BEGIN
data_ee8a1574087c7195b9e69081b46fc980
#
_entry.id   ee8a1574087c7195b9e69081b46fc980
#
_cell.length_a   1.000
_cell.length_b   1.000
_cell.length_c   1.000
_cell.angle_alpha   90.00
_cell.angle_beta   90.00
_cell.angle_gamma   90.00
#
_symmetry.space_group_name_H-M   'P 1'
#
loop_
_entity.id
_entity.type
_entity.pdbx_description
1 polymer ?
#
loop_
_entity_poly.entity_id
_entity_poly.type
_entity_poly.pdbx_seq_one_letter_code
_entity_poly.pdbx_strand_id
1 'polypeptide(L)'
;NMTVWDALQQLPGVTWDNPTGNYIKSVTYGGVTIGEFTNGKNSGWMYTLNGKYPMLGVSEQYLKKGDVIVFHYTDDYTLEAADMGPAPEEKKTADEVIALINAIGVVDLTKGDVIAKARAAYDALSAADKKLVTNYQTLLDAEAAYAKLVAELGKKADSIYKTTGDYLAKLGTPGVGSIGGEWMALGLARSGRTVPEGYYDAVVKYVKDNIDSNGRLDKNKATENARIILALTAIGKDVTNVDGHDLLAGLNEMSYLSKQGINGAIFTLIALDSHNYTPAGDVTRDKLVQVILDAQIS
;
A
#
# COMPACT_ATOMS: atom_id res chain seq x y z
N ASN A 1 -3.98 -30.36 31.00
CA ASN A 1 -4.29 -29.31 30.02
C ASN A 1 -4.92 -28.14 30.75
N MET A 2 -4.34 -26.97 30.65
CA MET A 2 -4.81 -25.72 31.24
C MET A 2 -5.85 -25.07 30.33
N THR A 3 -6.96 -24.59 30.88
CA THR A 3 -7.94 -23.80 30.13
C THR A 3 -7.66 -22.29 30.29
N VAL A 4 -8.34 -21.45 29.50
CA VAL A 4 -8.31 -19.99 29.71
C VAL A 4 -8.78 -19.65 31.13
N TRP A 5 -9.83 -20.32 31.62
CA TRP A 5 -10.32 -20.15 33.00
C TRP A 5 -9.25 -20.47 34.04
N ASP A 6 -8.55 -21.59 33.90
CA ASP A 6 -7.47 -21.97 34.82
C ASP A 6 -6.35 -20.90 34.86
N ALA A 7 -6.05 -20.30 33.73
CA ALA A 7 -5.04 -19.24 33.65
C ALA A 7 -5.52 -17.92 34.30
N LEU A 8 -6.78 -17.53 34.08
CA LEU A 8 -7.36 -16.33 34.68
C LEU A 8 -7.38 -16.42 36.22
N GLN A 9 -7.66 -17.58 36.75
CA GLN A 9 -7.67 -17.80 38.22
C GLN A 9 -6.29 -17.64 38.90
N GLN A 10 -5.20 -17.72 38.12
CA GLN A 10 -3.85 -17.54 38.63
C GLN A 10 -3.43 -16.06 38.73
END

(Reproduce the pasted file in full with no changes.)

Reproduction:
data_ee8a1574087c7195b9e69081b46fc980
#
_entry.id   ee8a1574087c7195b9e69081b46fc980
#
_cell.length_a   1.000
_cell.length_b   1.000
_cell.length_c   1.000
_cell.angle_alpha   90.00
_cell.angle_beta   90.00
_cell.angle_gamma   90.00
#
_symmetry.space_group_name_H-M   'P 1'
#
loop_
_entity.id
_entity.type
_entity.pdbx_description
1 polymer ?
#
loop_
_entity_poly.entity_id
_entity_poly.type
_entity_poly.pdbx_seq_one_letter_code
_entity_poly.pdbx_strand_id
1 'polypeptide(L)'
;NMTVWDALQQLPGVTWDNPTGNYIKSVTYGGVTIGEFTNGKNSGWMYTLNGKYPMLGVSEQYLKKGDVIVFHYTDDYTLEAADMGPAPEEKKTADEVIALINAIGVVDLTKGDVIAKARAAYDALSAADKKLVTNYQTLLDAEAAYAKLVAELGKKADSIYKTTGDYLAKLGTPGVGSIGGEWMALGLARSGRTVPEGYYDAVVKYVKDNIDSNGRLDKNKATENARIILALTAIGKDVTNVDGHDLLAGLNEMSYLSKQGINGAIFTLIALDSHNYTPAGDVTRDKLVQVILDAQIS
;
A
#
# COMPACT_ATOMS: atom_id res chain seq x y z
N ASN A 1 -3.98 -30.36 31.00
CA ASN A 1 -4.29 -29.31 30.02
C ASN A 1 -4.92 -28.14 30.75
N MET A 2 -4.34 -26.97 30.65
CA MET A 2 -4.81 -25.72 31.24
C MET A 2 -5.85 -25.07 30.33
N THR A 3 -6.96 -24.59 30.88
CA THR A 3 -7.94 -23.80 30.13
C THR A 3 -7.66 -22.29 30.29
N VAL A 4 -8.34 -21.45 29.50
CA VAL A 4 -8.31 -19.99 29.71
C VAL A 4 -8.78 -19.65 31.13
N TRP A 5 -9.83 -20.32 31.62
CA TRP A 5 -10.32 -20.15 33.00
C TRP A 5 -9.25 -20.47 34.04
N ASP A 6 -8.55 -21.59 33.90
CA ASP A 6 -7.47 -21.97 34.82
C ASP A 6 -6.35 -20.90 34.86
N ALA A 7 -6.05 -20.30 33.73
CA ALA A 7 -5.04 -19.24 33.65
C ALA A 7 -5.52 -17.92 34.30
N LEU A 8 -6.78 -17.53 34.08
CA LEU A 8 -7.36 -16.33 34.68
C LEU A 8 -7.38 -16.42 36.22
N GLN A 9 -7.66 -17.58 36.75
CA GLN A 9 -7.67 -17.80 38.22
C GLN A 9 -6.29 -17.64 38.90
N GLN A 10 -5.20 -17.72 38.12
CA GLN A 10 -3.85 -17.54 38.63
C GLN A 10 -3.43 -16.06 38.73